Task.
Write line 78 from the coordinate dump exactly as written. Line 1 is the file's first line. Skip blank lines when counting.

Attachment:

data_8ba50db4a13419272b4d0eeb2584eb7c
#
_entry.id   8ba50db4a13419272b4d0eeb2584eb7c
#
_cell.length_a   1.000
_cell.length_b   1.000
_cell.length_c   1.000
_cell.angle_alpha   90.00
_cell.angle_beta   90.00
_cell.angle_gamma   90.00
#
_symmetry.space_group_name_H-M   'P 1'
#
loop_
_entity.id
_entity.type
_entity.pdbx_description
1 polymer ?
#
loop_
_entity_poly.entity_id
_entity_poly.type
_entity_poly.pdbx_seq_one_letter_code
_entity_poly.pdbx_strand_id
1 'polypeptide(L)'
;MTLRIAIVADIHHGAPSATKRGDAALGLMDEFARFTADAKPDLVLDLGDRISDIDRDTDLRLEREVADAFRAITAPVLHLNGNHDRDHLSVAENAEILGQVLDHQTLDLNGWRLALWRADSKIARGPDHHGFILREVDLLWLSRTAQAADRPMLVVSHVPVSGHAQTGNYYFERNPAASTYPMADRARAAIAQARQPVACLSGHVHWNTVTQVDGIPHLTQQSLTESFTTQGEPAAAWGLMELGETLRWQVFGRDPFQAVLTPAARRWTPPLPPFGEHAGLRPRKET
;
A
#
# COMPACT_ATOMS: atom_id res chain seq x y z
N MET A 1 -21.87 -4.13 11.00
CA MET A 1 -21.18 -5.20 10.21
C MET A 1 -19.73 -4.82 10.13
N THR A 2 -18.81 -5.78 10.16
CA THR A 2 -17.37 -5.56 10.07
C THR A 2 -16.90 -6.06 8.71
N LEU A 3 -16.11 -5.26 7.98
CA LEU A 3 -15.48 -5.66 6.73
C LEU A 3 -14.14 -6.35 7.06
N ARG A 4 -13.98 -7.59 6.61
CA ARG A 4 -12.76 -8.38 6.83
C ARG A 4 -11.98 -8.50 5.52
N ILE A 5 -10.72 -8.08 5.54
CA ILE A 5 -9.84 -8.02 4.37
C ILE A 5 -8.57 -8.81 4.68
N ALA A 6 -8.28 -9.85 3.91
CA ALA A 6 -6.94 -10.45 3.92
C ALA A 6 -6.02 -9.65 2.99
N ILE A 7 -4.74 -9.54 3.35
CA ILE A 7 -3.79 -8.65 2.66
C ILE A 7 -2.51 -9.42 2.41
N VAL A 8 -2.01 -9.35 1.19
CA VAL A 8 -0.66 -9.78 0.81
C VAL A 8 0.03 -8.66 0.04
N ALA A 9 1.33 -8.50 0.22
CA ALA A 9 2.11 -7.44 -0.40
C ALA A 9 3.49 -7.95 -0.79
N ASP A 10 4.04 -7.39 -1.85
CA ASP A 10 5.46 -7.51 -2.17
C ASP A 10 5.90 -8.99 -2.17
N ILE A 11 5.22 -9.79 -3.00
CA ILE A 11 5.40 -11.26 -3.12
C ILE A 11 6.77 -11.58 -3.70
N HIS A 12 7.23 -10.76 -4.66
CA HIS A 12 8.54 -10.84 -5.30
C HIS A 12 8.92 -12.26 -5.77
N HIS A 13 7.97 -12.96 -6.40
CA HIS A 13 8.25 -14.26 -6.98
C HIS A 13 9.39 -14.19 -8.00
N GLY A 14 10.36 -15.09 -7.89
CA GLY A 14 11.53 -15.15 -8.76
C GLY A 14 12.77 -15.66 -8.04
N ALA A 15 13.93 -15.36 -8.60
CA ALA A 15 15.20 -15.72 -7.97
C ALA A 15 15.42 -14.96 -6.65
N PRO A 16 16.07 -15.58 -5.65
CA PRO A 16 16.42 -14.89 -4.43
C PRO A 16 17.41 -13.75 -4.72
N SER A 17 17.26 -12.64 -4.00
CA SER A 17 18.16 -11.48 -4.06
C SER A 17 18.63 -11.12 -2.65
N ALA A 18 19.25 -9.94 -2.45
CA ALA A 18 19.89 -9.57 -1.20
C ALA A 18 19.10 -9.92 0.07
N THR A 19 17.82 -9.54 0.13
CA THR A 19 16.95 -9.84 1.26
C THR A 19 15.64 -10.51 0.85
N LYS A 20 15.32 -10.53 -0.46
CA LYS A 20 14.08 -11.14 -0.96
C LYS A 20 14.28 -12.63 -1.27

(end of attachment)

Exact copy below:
C PRO A 16 17.41 -13.75 -4.72